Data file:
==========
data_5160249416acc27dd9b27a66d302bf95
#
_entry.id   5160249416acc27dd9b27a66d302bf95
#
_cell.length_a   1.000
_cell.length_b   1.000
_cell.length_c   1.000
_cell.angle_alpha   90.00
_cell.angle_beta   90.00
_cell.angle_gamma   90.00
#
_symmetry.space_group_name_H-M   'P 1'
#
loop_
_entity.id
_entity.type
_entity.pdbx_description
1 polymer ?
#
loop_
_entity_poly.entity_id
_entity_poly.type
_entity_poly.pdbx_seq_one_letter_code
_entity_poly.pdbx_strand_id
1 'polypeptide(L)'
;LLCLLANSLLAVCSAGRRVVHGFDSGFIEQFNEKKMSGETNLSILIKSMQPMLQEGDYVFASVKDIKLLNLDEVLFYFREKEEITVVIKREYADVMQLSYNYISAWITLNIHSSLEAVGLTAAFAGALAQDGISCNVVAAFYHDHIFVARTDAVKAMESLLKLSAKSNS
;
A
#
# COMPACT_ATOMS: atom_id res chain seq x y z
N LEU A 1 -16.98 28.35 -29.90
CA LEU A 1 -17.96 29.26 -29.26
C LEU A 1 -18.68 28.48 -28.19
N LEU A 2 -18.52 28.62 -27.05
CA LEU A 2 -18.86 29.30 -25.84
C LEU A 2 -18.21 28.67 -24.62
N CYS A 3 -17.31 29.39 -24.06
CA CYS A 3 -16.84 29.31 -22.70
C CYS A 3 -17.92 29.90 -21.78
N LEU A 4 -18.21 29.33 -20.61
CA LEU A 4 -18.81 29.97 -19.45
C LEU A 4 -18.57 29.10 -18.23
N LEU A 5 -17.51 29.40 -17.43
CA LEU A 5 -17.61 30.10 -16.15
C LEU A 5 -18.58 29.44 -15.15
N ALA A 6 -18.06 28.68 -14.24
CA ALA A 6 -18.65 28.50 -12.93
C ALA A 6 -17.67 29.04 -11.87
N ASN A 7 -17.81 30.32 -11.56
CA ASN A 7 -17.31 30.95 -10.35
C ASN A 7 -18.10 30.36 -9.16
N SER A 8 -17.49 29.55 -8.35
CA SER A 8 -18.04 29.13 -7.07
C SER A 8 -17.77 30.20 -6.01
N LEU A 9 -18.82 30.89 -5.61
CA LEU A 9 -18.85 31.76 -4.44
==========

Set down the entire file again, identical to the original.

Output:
data_5160249416acc27dd9b27a66d302bf95
#
_entry.id   5160249416acc27dd9b27a66d302bf95
#
_cell.length_a   1.000
_cell.length_b   1.000
_cell.length_c   1.000
_cell.angle_alpha   90.00
_cell.angle_beta   90.00
_cell.angle_gamma   90.00
#
_symmetry.space_group_name_H-M   'P 1'
#
loop_
_entity.id
_entity.type
_entity.pdbx_description
1 polymer ?
#
loop_
_entity_poly.entity_id
_entity_poly.type
_entity_poly.pdbx_seq_one_letter_code
_entity_poly.pdbx_strand_id
1 'polypeptide(L)'
;LLCLLANSLLAVCSAGRRVVHGFDSGFIEQFNEKKMSGETNLSILIKSMQPMLQEGDYVFASVKDIKLLNLDEVLFYFREKEEITVVIKREYADVMQLSYNYISAWITLNIHSSLEAVGLTAAFAGALAQDGISCNVVAAFYHDHIFVARTDAVKAMESLLKLSAKSNS
;
A
#
# COMPACT_ATOMS: atom_id res chain seq x y z
N LEU A 1 -16.98 28.35 -29.90
CA LEU A 1 -17.96 29.26 -29.26
C LEU A 1 -18.68 28.48 -28.19
N LEU A 2 -18.52 28.62 -27.05
CA LEU A 2 -18.86 29.30 -25.84
C LEU A 2 -18.21 28.67 -24.62
N CYS A 3 -17.31 29.39 -24.06
CA CYS A 3 -16.84 29.31 -22.70
C CYS A 3 -17.92 29.90 -21.78
N LEU A 4 -18.21 29.33 -20.61
CA LEU A 4 -18.81 29.97 -19.45
C LEU A 4 -18.57 29.10 -18.23
N LEU A 5 -17.51 29.40 -17.43
CA LEU A 5 -17.61 30.10 -16.15
C LEU A 5 -18.58 29.44 -15.15
N ALA A 6 -18.06 28.68 -14.24
CA ALA A 6 -18.65 28.50 -12.93
C ALA A 6 -17.67 29.04 -11.87
N ASN A 7 -17.81 30.32 -11.56
CA ASN A 7 -17.31 30.95 -10.35
C ASN A 7 -18.10 30.36 -9.16
N SER A 8 -17.49 29.55 -8.35
CA SER A 8 -18.04 29.13 -7.07
C SER A 8 -17.77 30.20 -6.01
N LEU A 9 -18.82 30.89 -5.61
CA LEU A 9 -18.85 31.76 -4.44